Acne, as we’re all probably aware, is a right old pain in the butt. Acne affects people of all ages, though, teenagers tend to suffer more readily. Approximately 85% of people between 12-25 years of age develop acne. This has been shown to seriously impact the self esteem of teenagers, potentially leading to depression (1).
Its causes are wide and varied, but did you know that stress worsens or even triggers acne. According to researchers at Wake Forest University, teenagers who are under high levels of stress are 23 percent more likely to develop acne (2).
23%. More likely.
So, being a teenager causes acne and so does stress. An having acne causes depression and stress – which causes acne. Head spinning. If you’re feeling the pressure of study, exams, work, or just life; calm down to avoid potential breakouts.
But if you’re past that point. We’ve done the research for you.
Used commonly for treating acne, antibiotics can be applied topically, or consumed as capsules; reducing the amount of bacteria on the skin, and acting as an anti-inflammatory.
Topical antibiotics can cause dryness, skin irritation, and bacterial resistance to antibiotics – not overly helpful.
Oral antibiotics not only disturb gut bacteria, they also lower immunity, potentially leading to a host of other health issues. Photosensitivity can occur, making skin more sensitive to the sun; as well as gastrointestinal disturbance (3). The extended use of antibiotics for acne can again, lead to antibiotic resistance in the bacteria that causes acne (4).
Our verdict: Ok for short term ‘nip it in the bud’ type scenario; but unlikely to cause a long-term change in acne.
Known most famously as Roaccutane, Isotretinoin is a powerful drug used to treat severe acne, according to WebMd; (hyperlink @ https://www.webmd.com/skin-problems-and-treatments/acne/features/severe-acne) this medication targets your acne by stopping the production of oil and decreasing inflammation. It’s made synthetically, though naturally, found as a derivative of Vitamin A.
Side effects can range from dry flaky skin and eyes, to be as extreme as stunting of growth, depression or high-tone deafness. Note, isotretinoin must not be taken during pregnancy due to a very high risk of congenital birth abnormalities and must not be taken while breastfeeding. The risk of birth defect is so high, that blood donations by males or females on isotretinoin is strictly prohibited to avoid the possibility of it being given to a pregnant woman (5).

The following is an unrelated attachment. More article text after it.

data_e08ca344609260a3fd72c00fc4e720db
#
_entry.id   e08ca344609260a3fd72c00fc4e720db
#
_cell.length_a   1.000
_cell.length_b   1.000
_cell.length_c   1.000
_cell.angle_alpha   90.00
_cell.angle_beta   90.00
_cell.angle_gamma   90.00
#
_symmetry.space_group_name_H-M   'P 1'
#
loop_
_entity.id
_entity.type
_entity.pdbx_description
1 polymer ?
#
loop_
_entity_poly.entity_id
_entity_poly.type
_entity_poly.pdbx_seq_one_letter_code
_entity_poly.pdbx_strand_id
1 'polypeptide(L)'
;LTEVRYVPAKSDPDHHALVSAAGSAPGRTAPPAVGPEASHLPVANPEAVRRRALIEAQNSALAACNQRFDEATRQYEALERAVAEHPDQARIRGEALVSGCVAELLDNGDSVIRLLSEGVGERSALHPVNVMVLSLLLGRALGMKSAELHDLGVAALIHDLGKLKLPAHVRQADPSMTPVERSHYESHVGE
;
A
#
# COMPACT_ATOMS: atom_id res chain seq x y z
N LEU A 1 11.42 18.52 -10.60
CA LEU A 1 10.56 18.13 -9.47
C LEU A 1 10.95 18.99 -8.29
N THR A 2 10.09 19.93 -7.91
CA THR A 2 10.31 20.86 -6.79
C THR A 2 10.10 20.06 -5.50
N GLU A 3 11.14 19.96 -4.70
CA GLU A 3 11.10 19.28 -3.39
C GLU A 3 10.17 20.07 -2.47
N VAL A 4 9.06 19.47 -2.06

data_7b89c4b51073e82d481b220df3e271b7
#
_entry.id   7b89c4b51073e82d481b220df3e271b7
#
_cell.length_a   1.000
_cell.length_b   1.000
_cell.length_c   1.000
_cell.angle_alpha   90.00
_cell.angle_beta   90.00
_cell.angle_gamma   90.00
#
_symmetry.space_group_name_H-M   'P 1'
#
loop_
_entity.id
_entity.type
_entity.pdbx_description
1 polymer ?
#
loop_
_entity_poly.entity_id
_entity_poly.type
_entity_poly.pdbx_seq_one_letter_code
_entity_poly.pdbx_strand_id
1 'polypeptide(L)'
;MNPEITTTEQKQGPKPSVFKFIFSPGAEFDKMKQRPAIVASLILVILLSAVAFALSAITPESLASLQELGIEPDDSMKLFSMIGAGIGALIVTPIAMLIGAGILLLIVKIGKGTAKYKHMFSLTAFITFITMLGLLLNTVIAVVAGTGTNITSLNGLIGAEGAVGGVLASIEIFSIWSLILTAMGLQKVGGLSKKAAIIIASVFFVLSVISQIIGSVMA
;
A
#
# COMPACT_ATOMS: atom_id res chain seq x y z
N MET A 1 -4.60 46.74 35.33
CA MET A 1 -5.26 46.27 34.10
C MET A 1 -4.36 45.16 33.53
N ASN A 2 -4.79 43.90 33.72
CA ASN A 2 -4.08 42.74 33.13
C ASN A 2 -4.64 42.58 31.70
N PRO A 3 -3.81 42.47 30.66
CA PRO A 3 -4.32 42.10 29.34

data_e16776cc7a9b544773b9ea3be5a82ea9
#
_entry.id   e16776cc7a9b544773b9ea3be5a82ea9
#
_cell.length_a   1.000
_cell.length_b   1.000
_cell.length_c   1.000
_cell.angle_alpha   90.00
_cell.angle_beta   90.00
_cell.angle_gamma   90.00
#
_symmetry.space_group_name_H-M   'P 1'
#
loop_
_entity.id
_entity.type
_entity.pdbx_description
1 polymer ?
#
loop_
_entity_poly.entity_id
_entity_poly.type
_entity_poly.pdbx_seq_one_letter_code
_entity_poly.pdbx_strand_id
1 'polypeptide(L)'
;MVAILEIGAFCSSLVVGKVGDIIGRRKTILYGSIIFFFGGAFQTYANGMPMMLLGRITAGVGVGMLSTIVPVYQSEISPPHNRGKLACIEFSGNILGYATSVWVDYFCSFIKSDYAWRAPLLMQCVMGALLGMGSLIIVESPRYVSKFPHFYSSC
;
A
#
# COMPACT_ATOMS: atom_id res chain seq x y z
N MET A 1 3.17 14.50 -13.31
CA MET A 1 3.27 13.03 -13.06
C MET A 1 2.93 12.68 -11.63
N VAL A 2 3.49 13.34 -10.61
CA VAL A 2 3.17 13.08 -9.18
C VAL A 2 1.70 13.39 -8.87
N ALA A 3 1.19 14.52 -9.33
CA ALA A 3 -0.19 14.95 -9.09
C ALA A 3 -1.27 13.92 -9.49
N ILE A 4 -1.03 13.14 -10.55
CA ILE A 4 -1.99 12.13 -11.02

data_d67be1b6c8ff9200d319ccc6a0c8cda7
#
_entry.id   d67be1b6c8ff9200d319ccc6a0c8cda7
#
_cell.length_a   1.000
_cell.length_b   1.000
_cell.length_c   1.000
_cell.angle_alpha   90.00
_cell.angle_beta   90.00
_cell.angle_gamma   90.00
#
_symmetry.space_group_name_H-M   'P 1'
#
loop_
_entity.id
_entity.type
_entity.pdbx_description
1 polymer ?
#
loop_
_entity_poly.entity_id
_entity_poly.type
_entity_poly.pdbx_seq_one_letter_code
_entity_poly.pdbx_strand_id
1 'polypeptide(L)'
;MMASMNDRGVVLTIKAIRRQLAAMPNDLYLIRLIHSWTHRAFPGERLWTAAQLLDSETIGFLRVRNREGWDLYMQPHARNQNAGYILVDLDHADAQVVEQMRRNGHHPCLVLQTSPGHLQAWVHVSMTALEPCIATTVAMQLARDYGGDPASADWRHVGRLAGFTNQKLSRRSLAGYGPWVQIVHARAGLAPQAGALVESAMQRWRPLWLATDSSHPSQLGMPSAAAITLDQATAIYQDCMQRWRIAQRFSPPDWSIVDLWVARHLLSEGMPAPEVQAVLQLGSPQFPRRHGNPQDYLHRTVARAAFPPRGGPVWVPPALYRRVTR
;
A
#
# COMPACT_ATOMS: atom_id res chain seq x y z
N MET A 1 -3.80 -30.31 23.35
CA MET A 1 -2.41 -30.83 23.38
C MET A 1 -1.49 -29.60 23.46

Our verdict: Acne will clear up, that’s a given, but the result of losing your skin’s natural oils means dry, flaky skin all over. As well as the psychological side effects. No thanks.
Anti-inflammatory steroids (cortisol) are injected to treat cysts; which generally shrink 2-5 days after the injection. As miraculous as that is, the injections can result in lipoatrophy – or what is commonly referred to as “acne scars” or skin depressions – and these can be permanent. Possible white or brown spots appearing at the site of the injection or spreading from the site of the injection, as well as the possibility of dilated blood vessels or increased hair growth (6). Great.
Our verdict: The possibly of permanent scarring is enough to turn us away.
Photodynamic Therapy (PDT)
PDT uses light to destroy the bacteria that causes breakouts.
A topical treatment with 20% Aminolevulinic Acid (ALA) is applied to acne, left on for 15-60 minutes, this then ‘activates’ the laser, which ‘drives’ the ALA treatment into the blemish. Possible side effects may include, burning or stinging at the site of application, swelling and redness, dry and crusty skin, itchiness, peeling and blisters, and potential skin infections. Wonderful.
Our verdict: PDT leaves your skin sensitive to light for 48 hours following treatment, can leave skin red, and is a treatment only for current, existing blemishes. It is not preventative.
All in all, these treatments work short term by treating the symptoms of acne. However the side effects are so great and varied, we prefer a more natural, alternative method, and to treat acne from the root of the issue; not just the symptoms. For information on our preferred treatment, Skin Magic Tea, read this blog written by Dr Nat TCM.
- DermNet NZ “Psychological Effects of Acne.” .
- Wake Forest University Baptist Medical Center. “Link Found Between Teens’ Stress Levels And Acne Severity.”
- DermNet NS “Antibiotics for Acne.”
- American Society For Microbiology. “Treating Acne With Antibiotics Leads To Resistance.”
- DermNet NZ “Isotretinoin.”
- DermNet NZ “Systemic Steroids.”
- DermNet NZ “Photodynamic Therapy.”